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Pre natal and post-natal development of maxilla part 2/certified fixed orthodontic courses by Indian dental academy


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Pre natal and post-natal development of maxilla part 2/certified fixed orthodontic courses by Indian dental academy

  1. 1. Pre-natal and Post- natal Development of Maxilla Continued….. INDIAN DENTAL ACADEMY Leader in continuing dental education
  2. 2. PALATOGENESIS www.indiandentalacademy. com
  3. 3. End of 5 TH week IUL 12 TH week IULEnd of 6th Week IUL Beginning of 9th week CRITICAL PERIOD www.indiandentalacademy. com
  4. 4. The entire palate develops from two primorida – •The primary palate, and •The secondary palate www.indiandentalacademy. com
  5. 5. Week 6: A cut between the maxillary and the mandibular prominences and tipping the top of the head back allows visualization of the developing palate. •The secondary palatal shelves are considered to be part of the maxillary prominences. www.indiandentalacademy. com
  6. 6. Week 6: The medial nasal prominences merge in the midline to smooth the median furrow. This fusion produces a wedge- shaped mass of mesenchymal tissue known as the intermaxillary segment. www.indiandentalacademy. com
  7. 7. Week 6: After the oronasal membrane ruptures, The intermaxillary segment will form the anterior part of the palate, the primary palate (circled). This section is cut like the last one (b/w maxillary & mandibular prominences) 1. 2. 3. 4. 5. 6. www.indiandentalacademy. com
  8. 8. • A higher magnification view of the circled area illustrates the oronasal membrane that is beginning to break down. www.indiandentalacademy. com
  9. 9. Week 7: A parasagittal cut illustrates that the oronasal membrane breaks down to allow continuity between the nasal pit and the common oral and nasal cavities. www.indiandentalacademy. com
  10. 10. Secondary Palatal Shelves Week 8: A frontal cut illustrates that the tongue is initially interposed between the secondary palatal shelves. www.indiandentalacademy. com
  11. 11. The two lateral maxillary palatal shelves and the primary palate of the frontonasal prominence—are initially widely separated due to the vertical orientation of the lateral shelves on either side of the tongue. www.indiandentalacademy. com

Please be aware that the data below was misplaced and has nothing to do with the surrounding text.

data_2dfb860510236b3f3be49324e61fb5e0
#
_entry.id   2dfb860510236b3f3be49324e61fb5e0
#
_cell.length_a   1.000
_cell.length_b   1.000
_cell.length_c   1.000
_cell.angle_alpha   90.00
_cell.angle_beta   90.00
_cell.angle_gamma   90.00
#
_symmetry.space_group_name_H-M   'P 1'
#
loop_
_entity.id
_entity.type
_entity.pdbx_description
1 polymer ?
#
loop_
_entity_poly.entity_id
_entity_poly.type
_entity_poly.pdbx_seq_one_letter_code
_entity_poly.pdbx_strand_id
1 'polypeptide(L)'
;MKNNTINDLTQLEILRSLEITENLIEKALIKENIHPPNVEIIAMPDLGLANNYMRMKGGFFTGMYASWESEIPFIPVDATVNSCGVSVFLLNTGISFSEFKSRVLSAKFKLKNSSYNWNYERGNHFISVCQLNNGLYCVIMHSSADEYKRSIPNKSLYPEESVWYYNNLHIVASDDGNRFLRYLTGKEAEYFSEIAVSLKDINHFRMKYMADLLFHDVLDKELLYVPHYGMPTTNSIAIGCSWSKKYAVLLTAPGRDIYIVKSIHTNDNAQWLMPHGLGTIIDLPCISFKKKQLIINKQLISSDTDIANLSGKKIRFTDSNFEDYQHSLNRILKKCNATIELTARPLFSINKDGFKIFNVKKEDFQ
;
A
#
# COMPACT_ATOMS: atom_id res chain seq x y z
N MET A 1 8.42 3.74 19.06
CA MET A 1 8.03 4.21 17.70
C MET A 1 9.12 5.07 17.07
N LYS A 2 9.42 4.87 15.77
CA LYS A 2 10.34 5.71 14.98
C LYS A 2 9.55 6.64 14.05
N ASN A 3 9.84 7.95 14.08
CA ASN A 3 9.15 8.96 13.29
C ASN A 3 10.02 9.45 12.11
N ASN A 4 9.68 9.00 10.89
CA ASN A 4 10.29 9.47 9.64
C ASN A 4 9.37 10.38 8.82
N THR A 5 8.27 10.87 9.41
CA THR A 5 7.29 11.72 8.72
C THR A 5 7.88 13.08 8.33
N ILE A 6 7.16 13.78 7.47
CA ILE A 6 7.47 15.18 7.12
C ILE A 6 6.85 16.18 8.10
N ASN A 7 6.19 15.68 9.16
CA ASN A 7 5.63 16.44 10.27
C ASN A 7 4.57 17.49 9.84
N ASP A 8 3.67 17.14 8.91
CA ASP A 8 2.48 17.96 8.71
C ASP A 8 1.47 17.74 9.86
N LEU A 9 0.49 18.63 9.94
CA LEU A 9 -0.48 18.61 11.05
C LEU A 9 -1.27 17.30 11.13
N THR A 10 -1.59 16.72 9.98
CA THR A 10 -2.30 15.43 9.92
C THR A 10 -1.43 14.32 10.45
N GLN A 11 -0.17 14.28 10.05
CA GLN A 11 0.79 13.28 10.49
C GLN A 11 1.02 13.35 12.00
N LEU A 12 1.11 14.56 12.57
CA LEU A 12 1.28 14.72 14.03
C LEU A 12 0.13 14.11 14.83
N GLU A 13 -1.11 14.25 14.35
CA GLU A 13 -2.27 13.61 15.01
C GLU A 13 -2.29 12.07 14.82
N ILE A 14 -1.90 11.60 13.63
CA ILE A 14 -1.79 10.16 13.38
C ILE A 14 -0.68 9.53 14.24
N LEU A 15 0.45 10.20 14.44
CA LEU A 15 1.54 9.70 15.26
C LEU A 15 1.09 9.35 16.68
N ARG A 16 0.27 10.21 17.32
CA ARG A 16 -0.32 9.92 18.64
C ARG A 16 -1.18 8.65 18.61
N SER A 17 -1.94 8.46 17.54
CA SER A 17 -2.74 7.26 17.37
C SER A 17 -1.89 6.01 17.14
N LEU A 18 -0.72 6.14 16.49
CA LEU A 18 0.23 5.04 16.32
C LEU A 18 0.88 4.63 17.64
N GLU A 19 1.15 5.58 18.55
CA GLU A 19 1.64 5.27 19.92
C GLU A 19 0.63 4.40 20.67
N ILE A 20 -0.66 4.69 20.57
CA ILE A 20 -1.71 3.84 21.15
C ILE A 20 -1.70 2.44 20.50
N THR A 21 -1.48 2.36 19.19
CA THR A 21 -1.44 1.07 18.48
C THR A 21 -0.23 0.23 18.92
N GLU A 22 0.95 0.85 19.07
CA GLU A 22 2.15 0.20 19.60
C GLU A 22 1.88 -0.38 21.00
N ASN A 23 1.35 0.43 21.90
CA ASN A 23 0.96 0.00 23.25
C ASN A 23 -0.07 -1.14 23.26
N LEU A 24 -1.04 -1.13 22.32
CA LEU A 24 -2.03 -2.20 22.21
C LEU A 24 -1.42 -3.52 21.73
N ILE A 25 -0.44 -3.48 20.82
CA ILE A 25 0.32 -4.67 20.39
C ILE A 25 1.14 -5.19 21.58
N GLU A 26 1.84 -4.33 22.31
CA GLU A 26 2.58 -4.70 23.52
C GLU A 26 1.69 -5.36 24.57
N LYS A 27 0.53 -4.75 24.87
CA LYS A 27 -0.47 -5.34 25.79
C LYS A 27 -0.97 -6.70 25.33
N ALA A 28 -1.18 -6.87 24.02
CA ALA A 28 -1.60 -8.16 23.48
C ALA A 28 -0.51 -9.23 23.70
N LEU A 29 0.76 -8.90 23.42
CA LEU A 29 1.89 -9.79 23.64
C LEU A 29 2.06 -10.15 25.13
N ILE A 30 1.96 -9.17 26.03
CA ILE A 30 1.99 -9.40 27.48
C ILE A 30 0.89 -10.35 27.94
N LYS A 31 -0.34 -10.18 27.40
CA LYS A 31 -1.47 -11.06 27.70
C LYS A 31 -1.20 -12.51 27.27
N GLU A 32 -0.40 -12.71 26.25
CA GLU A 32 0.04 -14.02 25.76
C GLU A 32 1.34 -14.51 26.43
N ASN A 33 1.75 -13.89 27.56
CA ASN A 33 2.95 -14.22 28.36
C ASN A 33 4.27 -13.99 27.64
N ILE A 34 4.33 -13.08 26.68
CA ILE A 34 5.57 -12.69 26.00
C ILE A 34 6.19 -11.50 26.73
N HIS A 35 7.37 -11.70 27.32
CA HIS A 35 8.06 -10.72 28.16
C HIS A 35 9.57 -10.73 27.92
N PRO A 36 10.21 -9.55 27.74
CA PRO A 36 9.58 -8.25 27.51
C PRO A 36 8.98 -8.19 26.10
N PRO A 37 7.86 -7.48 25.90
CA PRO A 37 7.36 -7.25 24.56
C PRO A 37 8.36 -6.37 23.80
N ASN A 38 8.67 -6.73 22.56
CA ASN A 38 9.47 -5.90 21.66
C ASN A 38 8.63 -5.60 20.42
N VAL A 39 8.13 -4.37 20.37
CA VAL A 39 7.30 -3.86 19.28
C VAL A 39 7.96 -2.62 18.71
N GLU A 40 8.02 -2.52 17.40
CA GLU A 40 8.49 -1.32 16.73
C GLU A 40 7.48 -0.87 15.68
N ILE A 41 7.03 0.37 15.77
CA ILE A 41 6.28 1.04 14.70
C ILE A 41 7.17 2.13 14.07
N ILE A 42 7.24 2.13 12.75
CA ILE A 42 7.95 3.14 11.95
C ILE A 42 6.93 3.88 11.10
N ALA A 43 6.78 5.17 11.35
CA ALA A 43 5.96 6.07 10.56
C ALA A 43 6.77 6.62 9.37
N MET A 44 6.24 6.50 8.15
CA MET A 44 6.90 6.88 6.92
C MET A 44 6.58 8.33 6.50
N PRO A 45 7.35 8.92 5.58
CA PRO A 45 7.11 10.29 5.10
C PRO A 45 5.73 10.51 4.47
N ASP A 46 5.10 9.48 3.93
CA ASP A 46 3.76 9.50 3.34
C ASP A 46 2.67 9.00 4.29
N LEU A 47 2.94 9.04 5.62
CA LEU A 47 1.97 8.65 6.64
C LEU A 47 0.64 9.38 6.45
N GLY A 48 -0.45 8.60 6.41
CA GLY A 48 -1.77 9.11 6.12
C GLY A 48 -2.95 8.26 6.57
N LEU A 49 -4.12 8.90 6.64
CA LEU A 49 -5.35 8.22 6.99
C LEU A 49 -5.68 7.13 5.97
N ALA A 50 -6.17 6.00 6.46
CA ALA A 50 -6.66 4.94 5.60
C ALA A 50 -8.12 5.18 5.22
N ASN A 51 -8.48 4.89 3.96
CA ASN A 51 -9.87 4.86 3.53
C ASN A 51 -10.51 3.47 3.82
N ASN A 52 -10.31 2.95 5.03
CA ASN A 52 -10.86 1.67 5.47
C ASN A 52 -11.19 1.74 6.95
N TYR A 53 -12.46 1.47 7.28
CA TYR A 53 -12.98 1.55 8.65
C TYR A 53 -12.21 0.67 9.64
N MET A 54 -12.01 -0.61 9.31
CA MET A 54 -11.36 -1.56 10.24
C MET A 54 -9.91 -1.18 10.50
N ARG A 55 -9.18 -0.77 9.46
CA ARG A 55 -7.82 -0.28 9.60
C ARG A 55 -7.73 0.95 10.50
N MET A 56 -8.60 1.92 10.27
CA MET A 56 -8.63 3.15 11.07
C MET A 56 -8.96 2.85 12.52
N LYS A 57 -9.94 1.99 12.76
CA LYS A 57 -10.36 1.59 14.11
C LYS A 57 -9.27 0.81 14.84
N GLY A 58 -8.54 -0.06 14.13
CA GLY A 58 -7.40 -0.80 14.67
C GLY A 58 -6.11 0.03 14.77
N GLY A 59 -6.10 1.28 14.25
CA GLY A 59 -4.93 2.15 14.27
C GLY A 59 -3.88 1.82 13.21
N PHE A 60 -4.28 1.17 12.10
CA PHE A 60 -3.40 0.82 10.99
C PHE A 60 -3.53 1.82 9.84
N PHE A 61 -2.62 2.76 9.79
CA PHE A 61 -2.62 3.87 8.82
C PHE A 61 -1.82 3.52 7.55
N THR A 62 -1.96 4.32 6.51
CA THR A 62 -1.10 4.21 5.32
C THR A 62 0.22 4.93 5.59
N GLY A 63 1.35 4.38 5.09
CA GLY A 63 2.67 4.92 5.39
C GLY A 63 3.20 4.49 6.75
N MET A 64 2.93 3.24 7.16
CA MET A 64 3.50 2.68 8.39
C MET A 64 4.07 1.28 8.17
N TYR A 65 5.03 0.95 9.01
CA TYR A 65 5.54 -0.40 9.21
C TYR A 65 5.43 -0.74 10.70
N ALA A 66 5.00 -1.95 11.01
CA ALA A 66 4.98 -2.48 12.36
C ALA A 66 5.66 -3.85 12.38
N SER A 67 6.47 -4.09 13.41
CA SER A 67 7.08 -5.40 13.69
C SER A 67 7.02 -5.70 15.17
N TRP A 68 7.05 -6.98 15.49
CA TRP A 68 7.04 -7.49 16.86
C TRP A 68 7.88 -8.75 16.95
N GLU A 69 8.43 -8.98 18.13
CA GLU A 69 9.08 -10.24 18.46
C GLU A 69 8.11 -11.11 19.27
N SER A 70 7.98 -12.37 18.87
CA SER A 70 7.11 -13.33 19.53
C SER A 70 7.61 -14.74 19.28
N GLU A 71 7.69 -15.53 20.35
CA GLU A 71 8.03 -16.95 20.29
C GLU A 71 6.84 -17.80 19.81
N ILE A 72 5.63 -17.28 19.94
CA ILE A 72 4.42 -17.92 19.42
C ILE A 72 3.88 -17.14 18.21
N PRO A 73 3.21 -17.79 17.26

12. 12. Elevation of head and lower jaw www.indiandentalacademy. com
  13. 13. Mechanism of palatal shelf elevation *Intrinsic Force within the shelf (accumulation and hydration of hyaluronic acid) *Accumulation of Glycosaminoglycans *EGF(epidermal growth factor) andTGF (transforming growth factor h3) stimulate production of Hyluronan *Increase in vascularity *Contraction of elastic fibres or muscle fibres. *Unequal division in the palatal and the oral epithelium *Neurotransmitters like Serotonin *Increase in MMP-3 *Upregulation of Vimentin expression *Master controlling gene is FSP-1 (gene encoding a fibroblast-specific protein) , ssh www.indiandentalacademy. com
  14. 14. • Pressure differences between the nasal and oral regions due to tongue muscle contractions may account for the palatal shelf elevation. This occurs at about 8th and 9th week p.c.. It is possible that the nerve supply to tongue is sufficiently developed to provide neuromuscular guidance to the intricate activity of palatal elevation followed by closure. www.indiandentalacademy. com
  15. 15. • Shelf elevation and fusion begin a few days earlier in male than in female embryos, possibly accounting for sex differences in the incidence of cleft palate. www.indiandentalacademy. com
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  18. 18. During palate closure, the mandible becomes more prognathic and the vertical dimension of the stomodeal chamber increases, but maxillary width remains stable, allowing shelf contact to occur. Also, forward growth of Meckel’s cartilage relocates the tongue more anteriorly, concomitant with upper-facial elevation. www.indiandentalacademy. com
  19. 19. The transition from vertical to horizontal is completed within hours www.indiandentalacademy. com